Early childhood, or up to age 7, focuses on the hands and has little to no academic work at all.
Middle childhood is typically ages 7-14 and has a heavy focus on the heart. Academics are often taught through stories, fables, and fairy tales, no matter the subject.
Adolescence is when students really dive into developing the mind and intellect.
This theme is also repeated in how lessons are taught. Typically a lesson is taught in 3 segments.
1st a lesson is told verbally, usually through a story that touches the heart.
2nd, the lesson is felt in the hands through drawing, reenacting or creating it in a way that it can be physically experienced.
3rd the lesson makes it way to the head through writing.
Outside of academics Waldorf education is highly focused on hand crafts, seasonal changes and festivals, natural materials, as well as creating a media and technology free environment.
Both these styles are so wonderful and every little detail, tradition, and material choice is specific and with purpose. These are fascinating and beautiful to look into and learn about, but I wanted to stick with a practical foundation of these styles. Being developed by a philosopher and psychiatrist you can imagine the thought and research that goes into these educational styles, so just know these are brief and general descriptions, but its more than enough to get started. In fact, it is often believed that a genuine Waldorf (and I’m sure Montessori has similar beliefs) education takes place when pupils and teachers develop, learn, and experience together.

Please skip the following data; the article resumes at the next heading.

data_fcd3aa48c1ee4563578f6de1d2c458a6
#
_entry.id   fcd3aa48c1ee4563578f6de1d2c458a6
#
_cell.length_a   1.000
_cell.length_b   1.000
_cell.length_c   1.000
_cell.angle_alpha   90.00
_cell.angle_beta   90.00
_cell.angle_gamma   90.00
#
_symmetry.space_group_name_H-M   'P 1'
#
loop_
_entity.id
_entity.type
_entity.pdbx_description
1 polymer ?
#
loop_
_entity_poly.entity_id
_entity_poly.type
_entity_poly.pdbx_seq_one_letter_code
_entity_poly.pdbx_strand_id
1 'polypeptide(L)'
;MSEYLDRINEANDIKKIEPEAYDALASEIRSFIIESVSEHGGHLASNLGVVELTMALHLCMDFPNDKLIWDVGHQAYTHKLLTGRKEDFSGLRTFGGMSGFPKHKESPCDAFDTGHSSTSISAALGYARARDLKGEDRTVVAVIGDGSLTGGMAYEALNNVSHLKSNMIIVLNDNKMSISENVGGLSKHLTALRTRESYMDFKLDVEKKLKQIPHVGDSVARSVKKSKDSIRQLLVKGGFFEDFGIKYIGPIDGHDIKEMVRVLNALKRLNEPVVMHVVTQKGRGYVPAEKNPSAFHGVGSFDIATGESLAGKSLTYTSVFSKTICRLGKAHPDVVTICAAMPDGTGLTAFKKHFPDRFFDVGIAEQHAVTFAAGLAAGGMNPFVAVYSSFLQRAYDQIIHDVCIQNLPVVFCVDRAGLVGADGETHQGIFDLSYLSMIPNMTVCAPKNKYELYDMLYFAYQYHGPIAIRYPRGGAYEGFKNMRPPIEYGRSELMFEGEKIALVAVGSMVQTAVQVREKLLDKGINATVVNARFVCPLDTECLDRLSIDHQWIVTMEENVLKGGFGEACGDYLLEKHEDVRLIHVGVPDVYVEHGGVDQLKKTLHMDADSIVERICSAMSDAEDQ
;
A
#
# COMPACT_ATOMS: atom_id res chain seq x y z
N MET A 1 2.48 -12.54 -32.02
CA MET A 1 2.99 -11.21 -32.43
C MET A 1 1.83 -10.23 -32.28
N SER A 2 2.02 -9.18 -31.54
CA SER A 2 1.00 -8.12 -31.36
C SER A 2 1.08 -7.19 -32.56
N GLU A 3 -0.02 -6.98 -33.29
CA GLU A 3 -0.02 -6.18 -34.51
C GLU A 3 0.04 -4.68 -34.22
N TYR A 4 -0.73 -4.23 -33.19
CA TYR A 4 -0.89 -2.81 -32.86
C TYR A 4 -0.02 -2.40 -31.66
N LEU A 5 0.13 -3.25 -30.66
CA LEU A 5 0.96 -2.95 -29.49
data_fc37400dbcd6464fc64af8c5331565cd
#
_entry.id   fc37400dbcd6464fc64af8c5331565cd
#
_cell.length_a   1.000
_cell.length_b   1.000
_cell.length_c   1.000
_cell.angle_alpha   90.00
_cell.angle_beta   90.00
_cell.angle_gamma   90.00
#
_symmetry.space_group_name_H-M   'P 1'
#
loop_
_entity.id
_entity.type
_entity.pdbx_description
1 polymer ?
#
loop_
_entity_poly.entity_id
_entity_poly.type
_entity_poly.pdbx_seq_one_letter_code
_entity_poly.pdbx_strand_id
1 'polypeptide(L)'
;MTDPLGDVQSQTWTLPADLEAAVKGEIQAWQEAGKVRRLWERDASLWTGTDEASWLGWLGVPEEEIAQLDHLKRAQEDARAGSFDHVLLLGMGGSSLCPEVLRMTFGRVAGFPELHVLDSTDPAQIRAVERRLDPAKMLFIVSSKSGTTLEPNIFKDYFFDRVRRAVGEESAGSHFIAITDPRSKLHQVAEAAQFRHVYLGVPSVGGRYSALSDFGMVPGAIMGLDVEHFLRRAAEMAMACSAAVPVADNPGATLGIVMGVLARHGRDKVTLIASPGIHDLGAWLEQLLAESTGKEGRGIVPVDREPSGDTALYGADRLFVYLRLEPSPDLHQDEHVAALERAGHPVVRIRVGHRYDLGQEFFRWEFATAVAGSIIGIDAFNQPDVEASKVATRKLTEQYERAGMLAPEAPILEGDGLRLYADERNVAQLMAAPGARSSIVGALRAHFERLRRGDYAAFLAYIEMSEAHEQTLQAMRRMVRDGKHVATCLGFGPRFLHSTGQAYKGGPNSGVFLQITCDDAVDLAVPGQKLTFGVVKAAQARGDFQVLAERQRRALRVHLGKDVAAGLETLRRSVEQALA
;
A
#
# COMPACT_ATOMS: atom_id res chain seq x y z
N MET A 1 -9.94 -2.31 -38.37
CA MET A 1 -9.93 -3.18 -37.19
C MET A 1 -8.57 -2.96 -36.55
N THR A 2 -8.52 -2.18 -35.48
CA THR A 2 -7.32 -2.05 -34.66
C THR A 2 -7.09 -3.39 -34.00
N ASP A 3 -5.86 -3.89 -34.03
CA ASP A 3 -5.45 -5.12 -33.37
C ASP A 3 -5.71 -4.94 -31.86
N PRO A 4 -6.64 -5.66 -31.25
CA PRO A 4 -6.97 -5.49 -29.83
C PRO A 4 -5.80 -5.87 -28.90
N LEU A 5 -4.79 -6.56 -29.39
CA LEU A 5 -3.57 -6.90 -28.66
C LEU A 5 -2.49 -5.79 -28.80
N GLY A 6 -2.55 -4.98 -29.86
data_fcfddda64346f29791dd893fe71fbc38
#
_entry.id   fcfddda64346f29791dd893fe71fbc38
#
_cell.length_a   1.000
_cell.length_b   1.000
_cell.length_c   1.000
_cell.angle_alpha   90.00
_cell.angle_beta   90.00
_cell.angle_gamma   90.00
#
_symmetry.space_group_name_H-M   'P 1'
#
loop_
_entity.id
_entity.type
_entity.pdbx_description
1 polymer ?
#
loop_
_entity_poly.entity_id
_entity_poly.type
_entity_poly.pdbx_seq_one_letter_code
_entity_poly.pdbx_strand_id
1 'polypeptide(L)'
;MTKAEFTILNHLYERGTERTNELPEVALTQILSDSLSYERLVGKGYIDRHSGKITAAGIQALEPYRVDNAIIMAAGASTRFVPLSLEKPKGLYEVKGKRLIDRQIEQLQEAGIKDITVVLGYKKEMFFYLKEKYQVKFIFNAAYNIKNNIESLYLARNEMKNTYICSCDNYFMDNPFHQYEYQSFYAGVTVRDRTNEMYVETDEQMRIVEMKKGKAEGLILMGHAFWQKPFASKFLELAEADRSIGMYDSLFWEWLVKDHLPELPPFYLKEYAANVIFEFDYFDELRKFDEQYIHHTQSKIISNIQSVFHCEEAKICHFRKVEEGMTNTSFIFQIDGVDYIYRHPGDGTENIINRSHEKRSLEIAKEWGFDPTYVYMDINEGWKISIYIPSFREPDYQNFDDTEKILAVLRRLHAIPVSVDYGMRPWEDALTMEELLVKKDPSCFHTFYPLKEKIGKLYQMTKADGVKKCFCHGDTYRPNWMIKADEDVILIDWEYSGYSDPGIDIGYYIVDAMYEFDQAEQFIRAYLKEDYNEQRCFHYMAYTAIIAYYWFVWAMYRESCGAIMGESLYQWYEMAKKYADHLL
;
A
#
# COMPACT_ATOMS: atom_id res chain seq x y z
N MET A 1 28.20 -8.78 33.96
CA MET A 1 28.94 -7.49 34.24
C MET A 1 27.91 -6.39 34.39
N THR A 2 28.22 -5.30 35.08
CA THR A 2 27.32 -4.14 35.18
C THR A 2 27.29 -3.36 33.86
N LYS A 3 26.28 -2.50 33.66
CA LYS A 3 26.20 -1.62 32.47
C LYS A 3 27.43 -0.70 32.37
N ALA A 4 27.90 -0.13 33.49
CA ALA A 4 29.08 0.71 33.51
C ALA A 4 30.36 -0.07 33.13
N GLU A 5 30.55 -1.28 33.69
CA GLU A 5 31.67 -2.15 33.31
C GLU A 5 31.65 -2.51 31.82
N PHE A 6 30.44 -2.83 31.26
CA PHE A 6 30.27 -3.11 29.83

1.What does the style look like—in practicality? montessori: Creating an environment with various resources available and helping children learn to use those resources Waldorf: a lot of story telling, reenacting lessons, and arts.
2. How do you manage multiple ages and stages (within the style you represent)? Montessori: ideal for multiple stages as it is child lead. Waldorf: choose one story to extract several lessons from or go into different depths of the lesson from the story for different children.
3. In YOUR opinion, what is THE BEST part of homeschooling within the style (you represent)? Montessori: you do not face forcing lessons on an uninterested mind. Waldorf: it creates vivid imaginations and well rounded children.
4. How much does it cost? Both: save on not buying workbooks, text books, expansive curriculums etc. However, you may end up spending more on manipulatives and art/crafts supplies.
One test of the correctness of educational procedure is the happiness of the child. -MM
We discovered that education is not something which the teacher does, but that it is a natural process which develops spontaneously in the human being. -MM
“You will not be good teachers if you focus only on what you do and not upon who you are.”
― Rudolf Steiner
“Where is the book in which the teacher can read about what teaching is? The children themselves are this book. We should not learn to teach out of any book other than the one lying open before us and consisting of the children themselves.”
― Rudolf Steiner, Rhythms of Learning